The Dark Knight or even Iron Man, I can't say it was a letdown.
The story actually wasn't bad, though. Logan looks pretty good for a guy his age, which I'm estimating as at least 175 - who knew? The movie was entertaining, stayed pretty consistent with X-Men conventions (to the best of my admittedly limited knowledge, anyway), and did make Logan's backstory quite interesting. It was a bit confusing at times, though, and could have used a little lighter hand and more humor in spots. I thought it worked effectively as a prequel and in setting up the first X-Men movie, but that also leads me to wonder whether any other X-Men will be getting "origin" stories - is there an audience for any character's story other than Wolverine's?
It's safe to say that I was not at all disappointed with J. J. Abrams' re-interpretation of a classic. I was pulled in from the opening scene, and I thought the pacing was just right - no slow patches, but no real moments of sensory overload either. The casting was excellent as well; it was fun to see characters we know so well re-interpreted by different actors, and yet still feel like the characters we know. I particularly liked Chris Pine as Kirk and Karl Urban as McCoy - and next time, I want to see more of Simon Pegg as Scotty! I enjoyed a story that showed events that had only been referred to in prior stories, and readily accepted the premise that made this story possible. I also appreciated the little asides and references thrown in for long-time Trek and Abrams fans (there are some nods to Alias and Lost). Even with all that said, though, I really think anyone who enjoys a good story with strong characters, lots of action, and liberal dashes of humor can find something to like in Star Trek, even if they have no previous familiarity with it at all (but does such a person even exist?)
We waited until the second weekend to see this so we could go with our Trekkiest friends, but Tall Paul has already seen it a second time with Spencer, and I'm pretty sure I'll go back to see it in the theater at least once myself. The DVD will undoubtedly be in our home library by the end of this year (unless it's not out yet by then - but won't they want it on the market for the holidays?).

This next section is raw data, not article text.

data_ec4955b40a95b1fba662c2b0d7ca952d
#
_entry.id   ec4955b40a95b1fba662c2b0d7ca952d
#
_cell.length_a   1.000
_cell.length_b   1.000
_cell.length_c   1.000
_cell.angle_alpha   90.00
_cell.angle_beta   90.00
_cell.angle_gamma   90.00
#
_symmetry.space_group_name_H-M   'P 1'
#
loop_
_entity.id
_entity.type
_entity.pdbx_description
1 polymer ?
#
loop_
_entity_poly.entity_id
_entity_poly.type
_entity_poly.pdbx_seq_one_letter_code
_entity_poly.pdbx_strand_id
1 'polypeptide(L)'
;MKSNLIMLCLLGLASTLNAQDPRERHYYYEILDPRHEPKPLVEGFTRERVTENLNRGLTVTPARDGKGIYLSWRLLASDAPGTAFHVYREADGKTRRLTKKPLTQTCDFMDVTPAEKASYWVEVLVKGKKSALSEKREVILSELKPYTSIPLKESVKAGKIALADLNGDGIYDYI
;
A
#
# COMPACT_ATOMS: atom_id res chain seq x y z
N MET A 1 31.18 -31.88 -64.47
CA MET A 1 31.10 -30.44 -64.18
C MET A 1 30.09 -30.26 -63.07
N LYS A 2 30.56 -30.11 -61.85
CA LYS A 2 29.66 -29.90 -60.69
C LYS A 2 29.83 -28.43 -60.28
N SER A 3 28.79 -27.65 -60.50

The comedy seemed to be on a larger scale as well; I thought the first movie was funny, but I don't remember laughing quite as much at that one as I did this time. Battle of the Smithsonian is light and silly-funny, but the humor is almost non-stop and the story is enjoyable. Ben Stiller is pretty good at playing obnoxious characters, but he isn't one here, and I like him much better. The funniest addition to the cast of characters is Hank Azaria as the Egyptian pharaoh who wants the golden tablet, and Amy Adams is adorable as Amelia Earhart. Christopher Guest's look as Ivan the Terrible seemed to have been borrowed from his role as Count Rugen in The Princess Bride, which is fine with me (he didn't have the sixth finger, though), but there wasn't enough Owen Wilson for my taste. If you're a fan of NBC's Thursday-night comedies, keep your eyes peeled for cameos.
We've been talking about a family trip to Washington D.C. next year, and now I really hope we'll be able to do it; our appetites have definitely been whetted for seeing the Smithsonian.
Bonus Pre-season Feature: I Love You, Man
This was actually a late-winter/spring-doldrums release, but since we saw it in late April, I'm counting it. I'd be surprised if it's still in theaters now - two months in movie time is kind of like dog years - but if you're a comedy fan and a movie renter, you might want to put it on your list.
A surprisingly sweet adult comedy about a guy who's definitely not a "guy's guy," I Love You, Man chronicles
Peter's attempts to make some male friends after he gets engaged - and realizes he has no one to include
in his wedding party. "Set-ups" by his mother his brother don't quite work out, but when he meets Sydney at an open house - Peter sells real estate, and Sydney's really looking for single women rather than a house, but anyway - they hit it off.
I enjoyed a male-bonding story that didn't revolve around sports and/or chasing women, and where the humor
came from the characters. My husband (who's a bit like Peter, and he'll tell you so himself) and I related to the social-misfit aspects of the characters, and we got a lot of good laughs. I liked the casting of Paul Rudd as Peter and Jason Segel (my favorite from Freaks and Geeks) as Sydney, and appreciated the fact that one of the things the characters connected over was Rush, a favorite band of every geeky guy I've ever met.
Have you been to the movies lately? What have you enjoyed - and what do you think people should avoid?
(all poster images found on MoviePoster.com)